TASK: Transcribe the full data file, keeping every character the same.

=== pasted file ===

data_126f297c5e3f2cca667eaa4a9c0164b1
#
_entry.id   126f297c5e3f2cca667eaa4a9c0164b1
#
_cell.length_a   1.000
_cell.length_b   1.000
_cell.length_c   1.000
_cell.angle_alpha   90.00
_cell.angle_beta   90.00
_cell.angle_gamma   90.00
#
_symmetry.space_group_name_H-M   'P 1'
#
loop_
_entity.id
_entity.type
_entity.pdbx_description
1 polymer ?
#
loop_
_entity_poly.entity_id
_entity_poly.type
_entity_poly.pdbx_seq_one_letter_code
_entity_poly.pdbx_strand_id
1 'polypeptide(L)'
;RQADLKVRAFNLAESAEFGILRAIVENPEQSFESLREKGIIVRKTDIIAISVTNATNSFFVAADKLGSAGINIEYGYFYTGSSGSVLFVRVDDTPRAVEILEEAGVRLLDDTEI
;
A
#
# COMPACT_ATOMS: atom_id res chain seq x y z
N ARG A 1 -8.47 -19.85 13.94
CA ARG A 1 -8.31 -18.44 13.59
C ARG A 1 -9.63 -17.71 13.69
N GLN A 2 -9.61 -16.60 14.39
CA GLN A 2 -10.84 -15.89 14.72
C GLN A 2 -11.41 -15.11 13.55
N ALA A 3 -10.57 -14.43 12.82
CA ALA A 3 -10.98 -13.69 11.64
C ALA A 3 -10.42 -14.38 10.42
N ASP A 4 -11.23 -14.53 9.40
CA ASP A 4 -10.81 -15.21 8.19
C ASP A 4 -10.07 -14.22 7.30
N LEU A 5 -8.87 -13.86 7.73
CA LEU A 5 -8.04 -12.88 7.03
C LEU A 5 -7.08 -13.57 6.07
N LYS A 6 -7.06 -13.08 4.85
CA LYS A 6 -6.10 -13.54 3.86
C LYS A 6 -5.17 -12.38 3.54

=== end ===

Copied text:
data_126f297c5e3f2cca667eaa4a9c0164b1
#
_entry.id   126f297c5e3f2cca667eaa4a9c0164b1
#
_cell.length_a   1.000
_cell.length_b   1.000
_cell.length_c   1.000
_cell.angle_alpha   90.00
_cell.angle_beta   90.00
_cell.angle_gamma   90.00
#
_symmetry.space_group_name_H-M   'P 1'
#
loop_
_entity.id
_entity.type
_entity.pdbx_description
1 polymer ?
#
loop_
_entity_poly.entity_id
_entity_poly.type
_entity_poly.pdbx_seq_one_letter_code
_entity_poly.pdbx_strand_id
1 'polypeptide(L)'
;RQADLKVRAFNLAESAEFGILRAIVENPEQSFESLREKGIIVRKTDIIAISVTNATNSFFVAADKLGSAGINIEYGYFYTGSSGSVLFVRVDDTPRAVEILEEAGVRLLDDTEI
;
A
#
# COMPACT_ATOMS: atom_id res chain seq x y z
N ARG A 1 -8.47 -19.85 13.94
CA ARG A 1 -8.31 -18.44 13.59
C ARG A 1 -9.63 -17.71 13.69
N GLN A 2 -9.61 -16.60 14.39
CA GLN A 2 -10.84 -15.89 14.72
C GLN A 2 -11.41 -15.11 13.55
N ALA A 3 -10.57 -14.43 12.82
CA ALA A 3 -10.98 -13.69 11.64
C ALA A 3 -10.42 -14.38 10.42
N ASP A 4 -11.23 -14.53 9.40
CA ASP A 4 -10.81 -15.21 8.19
C ASP A 4 -10.07 -14.22 7.30
N LEU A 5 -8.87 -13.86 7.73
CA LEU A 5 -8.04 -12.88 7.03
C LEU A 5 -7.08 -13.57 6.07
N LYS A 6 -7.06 -13.08 4.85
CA LYS A 6 -6.10 -13.54 3.86
C LYS A 6 -5.17 -12.38 3.54